Tétenia – Russia's concerns disappeared with Putin's yes brother

Thus, the Tété's years-long struggle to free itself from the iron clutches of Russia was transformed by the embrace of Putin and Ramzan Kadyrov.

Thus, the Tété’s years-long struggle to free itself from the iron clutches of Russia was transformed by the embrace of Putin and Ramzan Kadyrov.

Over two hundred years of conflict with the Russians have been costly for Tetenia.

The small North Caucasus mountain state and its people have been outgunned, deported and at least twice blown apart and reassembled by the Russian Empire.

Here Tetenia’s path from Catherine the Great to Ramzan Kadyrov is strewn with thorns.

A thorn in Russia’s side

It can be difficult to spot Tetenia on a map of the world’s largest country, Russia.

This Russian autonomous republic is only about the size of Kuwait and is well hidden in the Caucasus Mountains that stretch from the Black Sea to the Caspian Sea.

Nevertheless, Tetenia is a huge thorn in Russia’s side.

For the past two centuries, Islamic separatists have used force and violence in order to free themselves from the iron clutches of Russia and declare the independence of Tetenia as an independent Islamic state.

To say the least, this has caused the relationship between Russia and Tetenia to be fraught with tension, and in the last decade of the 20th century, the tension became the trigger for two bloody wars in which nearly 160,000 civilian Teténians lost their lives.

Tetenia is like a small drop in the Russian ocean. Tetenia lies north of the 1,100-kilometer-long Caucasus mountain range that marks the border between Russia and the former Soviet republics of Georgia, Azerbaijan, and Armenia.

The Caucasus Wars

The Tétés are among at least 40 different peoples that inhabit the Caucasus Mountains, home to roughly 20 million people.

Minorities in the Caucasus have been ruled by superpowers such as the Byzantine Empire, Mongolia, Persia, the Ottoman Empire and, more recently, Russia.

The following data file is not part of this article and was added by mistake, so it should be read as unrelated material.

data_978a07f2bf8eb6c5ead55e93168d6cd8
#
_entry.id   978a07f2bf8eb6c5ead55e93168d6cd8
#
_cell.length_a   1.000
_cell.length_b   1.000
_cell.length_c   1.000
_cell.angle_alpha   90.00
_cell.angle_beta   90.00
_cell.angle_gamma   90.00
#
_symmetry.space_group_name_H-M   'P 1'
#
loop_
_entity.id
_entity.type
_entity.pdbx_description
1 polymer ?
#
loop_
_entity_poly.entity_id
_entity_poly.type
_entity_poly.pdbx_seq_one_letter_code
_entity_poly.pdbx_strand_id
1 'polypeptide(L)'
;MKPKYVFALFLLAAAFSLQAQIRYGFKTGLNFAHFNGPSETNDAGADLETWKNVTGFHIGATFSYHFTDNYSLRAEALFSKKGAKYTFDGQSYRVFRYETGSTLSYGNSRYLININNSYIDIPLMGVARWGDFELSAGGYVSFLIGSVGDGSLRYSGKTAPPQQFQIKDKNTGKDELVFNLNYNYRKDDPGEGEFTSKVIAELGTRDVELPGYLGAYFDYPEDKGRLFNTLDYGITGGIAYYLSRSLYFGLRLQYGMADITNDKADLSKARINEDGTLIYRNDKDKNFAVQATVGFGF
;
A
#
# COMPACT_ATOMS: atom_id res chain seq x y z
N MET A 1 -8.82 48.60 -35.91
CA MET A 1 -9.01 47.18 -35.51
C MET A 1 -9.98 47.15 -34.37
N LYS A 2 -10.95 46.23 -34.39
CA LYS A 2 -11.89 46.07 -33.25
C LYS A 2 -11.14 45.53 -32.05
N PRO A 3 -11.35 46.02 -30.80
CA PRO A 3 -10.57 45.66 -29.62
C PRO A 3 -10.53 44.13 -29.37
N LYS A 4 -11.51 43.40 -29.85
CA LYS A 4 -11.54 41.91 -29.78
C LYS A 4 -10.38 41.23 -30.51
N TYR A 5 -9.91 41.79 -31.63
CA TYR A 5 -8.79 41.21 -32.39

Russia’s dominance over the Caucasus dates back to the 1760s when Empress Catherine the Great embarked on a major conquest and expansion of the Russian state.

Her intention was to annex the North Caucasus to Russia and thus also Tetenia, but the Muslim nations in the region resisted the Russian invasion.

This became the trigger for the Caucasus Wars, which were fought from 1817 to 1864.

Tététna rebel leader and national hero Imam Shamil surrenders to the Russian Count Baryatinsky on August 25, 1859. Painting by the Russian painter Alexei Danilovich Kivshenko (1851-1895).

On the other side of the battle line were the powerful Russian emperors with their powerful armies. On the other side of the battle line was the poor Tetenian people  led by the holy Imam Shamil.

The Tetenia rebel army was finally defeated in 1859, after which Tetenia officially came under Russian rule.

Short-lived independence.

The wars left Tetenia in ruins.

Cities and villages had been burned to the ground and it is estimated that around half of the population had died.

Hatred of the Russians permeated the Tetenian people who spoke the Arabic language and were of the Muslim faith instead of believing in the god of the Christian Russians.

When Lenin came to power following the revolutions in 1917, he tried to cover up his arms against Muslims and their independence movements.